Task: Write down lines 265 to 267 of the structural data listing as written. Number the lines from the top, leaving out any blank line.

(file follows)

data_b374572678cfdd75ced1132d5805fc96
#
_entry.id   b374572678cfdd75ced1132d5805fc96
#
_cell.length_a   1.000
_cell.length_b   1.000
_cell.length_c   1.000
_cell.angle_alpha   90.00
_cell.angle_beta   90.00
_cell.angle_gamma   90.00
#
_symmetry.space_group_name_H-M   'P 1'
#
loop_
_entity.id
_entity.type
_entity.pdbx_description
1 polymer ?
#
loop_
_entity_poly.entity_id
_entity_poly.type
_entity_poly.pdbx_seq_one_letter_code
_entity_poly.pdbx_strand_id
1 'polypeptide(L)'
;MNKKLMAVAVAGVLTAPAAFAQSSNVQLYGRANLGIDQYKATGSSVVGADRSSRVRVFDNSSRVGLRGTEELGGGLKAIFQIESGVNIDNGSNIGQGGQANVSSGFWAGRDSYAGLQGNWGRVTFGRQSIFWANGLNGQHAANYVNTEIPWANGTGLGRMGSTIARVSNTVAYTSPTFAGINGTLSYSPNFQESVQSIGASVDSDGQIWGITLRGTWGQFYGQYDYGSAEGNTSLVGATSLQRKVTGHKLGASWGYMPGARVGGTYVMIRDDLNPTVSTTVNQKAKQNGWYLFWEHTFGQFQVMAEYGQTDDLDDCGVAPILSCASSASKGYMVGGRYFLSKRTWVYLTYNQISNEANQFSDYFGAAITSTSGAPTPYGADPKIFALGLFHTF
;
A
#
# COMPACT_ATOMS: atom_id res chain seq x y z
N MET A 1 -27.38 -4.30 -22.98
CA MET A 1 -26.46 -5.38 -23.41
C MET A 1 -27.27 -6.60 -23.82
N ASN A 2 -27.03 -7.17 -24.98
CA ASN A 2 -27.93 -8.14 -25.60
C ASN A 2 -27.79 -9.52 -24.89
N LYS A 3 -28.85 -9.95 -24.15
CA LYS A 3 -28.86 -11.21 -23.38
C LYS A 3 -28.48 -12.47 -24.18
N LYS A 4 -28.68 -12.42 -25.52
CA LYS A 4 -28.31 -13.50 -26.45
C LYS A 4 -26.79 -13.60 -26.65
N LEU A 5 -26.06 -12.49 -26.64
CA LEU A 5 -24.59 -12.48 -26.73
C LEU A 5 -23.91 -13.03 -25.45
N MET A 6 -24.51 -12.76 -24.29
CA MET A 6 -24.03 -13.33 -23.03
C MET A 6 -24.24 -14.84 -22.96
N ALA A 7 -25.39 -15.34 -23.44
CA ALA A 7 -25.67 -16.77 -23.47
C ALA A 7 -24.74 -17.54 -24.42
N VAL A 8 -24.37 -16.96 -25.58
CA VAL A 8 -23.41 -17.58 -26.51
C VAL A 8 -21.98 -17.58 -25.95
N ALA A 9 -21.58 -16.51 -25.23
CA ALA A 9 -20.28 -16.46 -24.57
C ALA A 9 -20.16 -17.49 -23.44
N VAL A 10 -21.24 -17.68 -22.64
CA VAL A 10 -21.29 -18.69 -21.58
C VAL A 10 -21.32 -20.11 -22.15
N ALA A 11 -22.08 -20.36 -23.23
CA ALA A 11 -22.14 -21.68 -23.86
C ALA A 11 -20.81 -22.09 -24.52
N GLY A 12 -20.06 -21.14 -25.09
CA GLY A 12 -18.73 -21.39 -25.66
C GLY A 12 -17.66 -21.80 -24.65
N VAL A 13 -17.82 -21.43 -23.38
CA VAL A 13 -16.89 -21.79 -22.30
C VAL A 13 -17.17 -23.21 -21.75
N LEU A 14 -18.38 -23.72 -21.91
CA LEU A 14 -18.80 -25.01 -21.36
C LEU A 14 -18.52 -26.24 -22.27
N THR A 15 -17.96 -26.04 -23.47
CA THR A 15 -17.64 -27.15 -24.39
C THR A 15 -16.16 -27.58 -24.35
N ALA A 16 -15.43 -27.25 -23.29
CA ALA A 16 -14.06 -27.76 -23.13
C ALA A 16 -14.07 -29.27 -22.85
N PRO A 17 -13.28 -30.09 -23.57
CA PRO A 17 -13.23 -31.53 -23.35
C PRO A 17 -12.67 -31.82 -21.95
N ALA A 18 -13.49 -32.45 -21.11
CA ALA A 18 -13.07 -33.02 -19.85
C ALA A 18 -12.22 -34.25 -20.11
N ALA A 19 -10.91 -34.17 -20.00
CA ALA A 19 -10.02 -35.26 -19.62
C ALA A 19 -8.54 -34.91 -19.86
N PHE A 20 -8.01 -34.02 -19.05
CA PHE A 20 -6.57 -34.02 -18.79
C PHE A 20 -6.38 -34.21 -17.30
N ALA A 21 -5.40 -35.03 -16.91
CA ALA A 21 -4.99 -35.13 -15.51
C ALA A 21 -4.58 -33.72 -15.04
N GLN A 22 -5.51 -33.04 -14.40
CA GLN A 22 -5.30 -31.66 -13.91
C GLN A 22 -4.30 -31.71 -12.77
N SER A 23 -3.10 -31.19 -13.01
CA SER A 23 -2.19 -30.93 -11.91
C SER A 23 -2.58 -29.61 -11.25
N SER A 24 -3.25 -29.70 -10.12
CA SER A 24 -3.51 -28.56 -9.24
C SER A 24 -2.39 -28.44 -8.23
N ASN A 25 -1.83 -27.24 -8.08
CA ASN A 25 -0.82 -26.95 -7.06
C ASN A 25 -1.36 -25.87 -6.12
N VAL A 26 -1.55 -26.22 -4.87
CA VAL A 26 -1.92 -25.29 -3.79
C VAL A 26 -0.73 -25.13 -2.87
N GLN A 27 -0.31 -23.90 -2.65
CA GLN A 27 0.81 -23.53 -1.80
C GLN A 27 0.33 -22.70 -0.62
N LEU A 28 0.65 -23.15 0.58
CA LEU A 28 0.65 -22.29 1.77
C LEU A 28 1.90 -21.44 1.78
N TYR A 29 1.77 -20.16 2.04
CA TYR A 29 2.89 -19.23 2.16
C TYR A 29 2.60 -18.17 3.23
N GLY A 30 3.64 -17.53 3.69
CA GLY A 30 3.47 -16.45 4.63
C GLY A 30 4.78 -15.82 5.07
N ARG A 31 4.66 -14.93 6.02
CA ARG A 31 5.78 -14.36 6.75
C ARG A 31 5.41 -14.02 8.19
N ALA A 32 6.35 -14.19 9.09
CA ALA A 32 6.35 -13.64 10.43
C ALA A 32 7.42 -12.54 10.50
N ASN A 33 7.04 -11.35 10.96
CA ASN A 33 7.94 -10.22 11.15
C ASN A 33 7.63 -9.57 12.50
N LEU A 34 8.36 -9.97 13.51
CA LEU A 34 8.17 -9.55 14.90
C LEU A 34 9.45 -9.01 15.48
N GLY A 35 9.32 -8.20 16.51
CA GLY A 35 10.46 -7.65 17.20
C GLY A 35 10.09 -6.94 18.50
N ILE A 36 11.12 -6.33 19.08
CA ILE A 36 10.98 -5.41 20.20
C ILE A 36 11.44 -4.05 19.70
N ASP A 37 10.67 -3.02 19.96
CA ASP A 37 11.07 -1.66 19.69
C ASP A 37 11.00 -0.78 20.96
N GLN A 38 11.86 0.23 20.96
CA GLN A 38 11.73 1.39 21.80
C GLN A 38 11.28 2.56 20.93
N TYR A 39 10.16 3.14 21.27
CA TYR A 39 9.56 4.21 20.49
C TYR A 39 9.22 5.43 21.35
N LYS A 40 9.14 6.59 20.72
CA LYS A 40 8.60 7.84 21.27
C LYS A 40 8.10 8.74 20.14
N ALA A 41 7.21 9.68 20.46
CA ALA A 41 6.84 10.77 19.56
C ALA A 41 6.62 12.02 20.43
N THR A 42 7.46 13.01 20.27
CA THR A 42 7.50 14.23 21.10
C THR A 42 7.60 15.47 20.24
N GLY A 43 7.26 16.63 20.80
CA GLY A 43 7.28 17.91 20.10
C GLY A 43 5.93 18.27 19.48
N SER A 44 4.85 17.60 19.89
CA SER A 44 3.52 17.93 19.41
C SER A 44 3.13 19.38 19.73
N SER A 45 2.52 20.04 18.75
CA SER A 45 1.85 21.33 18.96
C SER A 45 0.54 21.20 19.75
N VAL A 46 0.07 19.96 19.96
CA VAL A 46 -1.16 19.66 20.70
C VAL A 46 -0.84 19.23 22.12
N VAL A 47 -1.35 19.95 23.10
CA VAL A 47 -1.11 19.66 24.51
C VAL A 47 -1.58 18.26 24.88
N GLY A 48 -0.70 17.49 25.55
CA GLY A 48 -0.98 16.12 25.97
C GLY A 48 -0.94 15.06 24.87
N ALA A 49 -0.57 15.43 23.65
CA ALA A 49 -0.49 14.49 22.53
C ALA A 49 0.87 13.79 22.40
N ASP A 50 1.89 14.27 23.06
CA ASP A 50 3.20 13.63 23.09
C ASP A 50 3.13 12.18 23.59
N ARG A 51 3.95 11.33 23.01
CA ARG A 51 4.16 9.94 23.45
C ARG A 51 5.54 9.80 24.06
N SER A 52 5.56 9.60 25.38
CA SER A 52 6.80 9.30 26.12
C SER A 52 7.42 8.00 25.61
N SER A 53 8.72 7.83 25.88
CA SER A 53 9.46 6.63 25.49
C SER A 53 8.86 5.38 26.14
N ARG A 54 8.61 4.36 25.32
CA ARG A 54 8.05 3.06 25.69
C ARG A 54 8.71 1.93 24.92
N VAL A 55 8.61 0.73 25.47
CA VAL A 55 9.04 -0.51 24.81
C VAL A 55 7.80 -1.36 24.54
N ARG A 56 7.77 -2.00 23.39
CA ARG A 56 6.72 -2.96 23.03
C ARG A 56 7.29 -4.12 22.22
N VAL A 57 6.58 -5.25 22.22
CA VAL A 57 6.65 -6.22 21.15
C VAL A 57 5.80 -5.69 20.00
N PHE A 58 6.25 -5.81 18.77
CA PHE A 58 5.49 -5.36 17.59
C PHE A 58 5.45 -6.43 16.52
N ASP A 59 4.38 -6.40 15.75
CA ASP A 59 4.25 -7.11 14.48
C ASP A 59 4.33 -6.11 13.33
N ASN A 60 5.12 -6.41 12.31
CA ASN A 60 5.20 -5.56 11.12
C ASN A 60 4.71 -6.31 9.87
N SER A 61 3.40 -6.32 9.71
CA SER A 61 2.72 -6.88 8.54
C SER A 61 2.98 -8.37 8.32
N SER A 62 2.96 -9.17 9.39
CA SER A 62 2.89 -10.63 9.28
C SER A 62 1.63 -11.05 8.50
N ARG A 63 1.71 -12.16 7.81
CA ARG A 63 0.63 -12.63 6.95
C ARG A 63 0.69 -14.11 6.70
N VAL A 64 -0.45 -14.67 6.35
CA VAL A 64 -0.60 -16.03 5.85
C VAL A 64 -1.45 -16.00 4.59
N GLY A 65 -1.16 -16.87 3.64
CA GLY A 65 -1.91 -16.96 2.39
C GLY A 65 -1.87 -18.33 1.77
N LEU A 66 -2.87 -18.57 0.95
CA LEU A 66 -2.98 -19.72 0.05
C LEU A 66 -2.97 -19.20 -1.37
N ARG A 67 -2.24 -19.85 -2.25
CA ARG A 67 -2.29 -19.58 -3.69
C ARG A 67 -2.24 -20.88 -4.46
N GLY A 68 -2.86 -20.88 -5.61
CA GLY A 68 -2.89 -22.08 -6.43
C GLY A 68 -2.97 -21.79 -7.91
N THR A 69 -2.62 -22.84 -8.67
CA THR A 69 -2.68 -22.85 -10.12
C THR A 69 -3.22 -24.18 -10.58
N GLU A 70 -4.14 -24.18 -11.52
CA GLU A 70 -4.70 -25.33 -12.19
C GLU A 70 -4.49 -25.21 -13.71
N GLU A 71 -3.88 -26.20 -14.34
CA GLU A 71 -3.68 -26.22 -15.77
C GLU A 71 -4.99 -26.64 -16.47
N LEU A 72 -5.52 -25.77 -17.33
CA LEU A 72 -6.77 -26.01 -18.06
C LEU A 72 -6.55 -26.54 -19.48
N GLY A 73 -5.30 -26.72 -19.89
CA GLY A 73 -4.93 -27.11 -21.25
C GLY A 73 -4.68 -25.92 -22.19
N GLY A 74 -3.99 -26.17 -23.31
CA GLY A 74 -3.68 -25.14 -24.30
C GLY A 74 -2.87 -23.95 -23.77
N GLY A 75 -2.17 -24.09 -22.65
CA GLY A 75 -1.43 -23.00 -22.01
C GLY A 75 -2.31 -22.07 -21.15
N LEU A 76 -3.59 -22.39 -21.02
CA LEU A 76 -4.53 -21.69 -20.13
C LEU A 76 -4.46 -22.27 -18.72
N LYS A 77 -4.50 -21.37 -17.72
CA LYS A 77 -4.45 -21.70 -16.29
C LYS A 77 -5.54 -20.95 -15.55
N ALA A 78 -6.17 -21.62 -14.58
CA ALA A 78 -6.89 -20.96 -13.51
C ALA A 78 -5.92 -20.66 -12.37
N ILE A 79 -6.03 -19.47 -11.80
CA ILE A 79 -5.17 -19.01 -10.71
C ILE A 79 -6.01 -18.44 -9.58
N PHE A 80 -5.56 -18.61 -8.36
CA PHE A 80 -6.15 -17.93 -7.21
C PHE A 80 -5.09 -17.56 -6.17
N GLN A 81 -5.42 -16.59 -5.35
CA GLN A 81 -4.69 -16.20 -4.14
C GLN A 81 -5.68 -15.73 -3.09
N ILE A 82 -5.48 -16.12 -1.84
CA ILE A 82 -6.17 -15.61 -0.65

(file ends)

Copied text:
N ILE A 79 -6.03 -19.47 -11.80
CA ILE A 79 -5.17 -19.01 -10.71
C ILE A 79 -6.01 -18.44 -9.58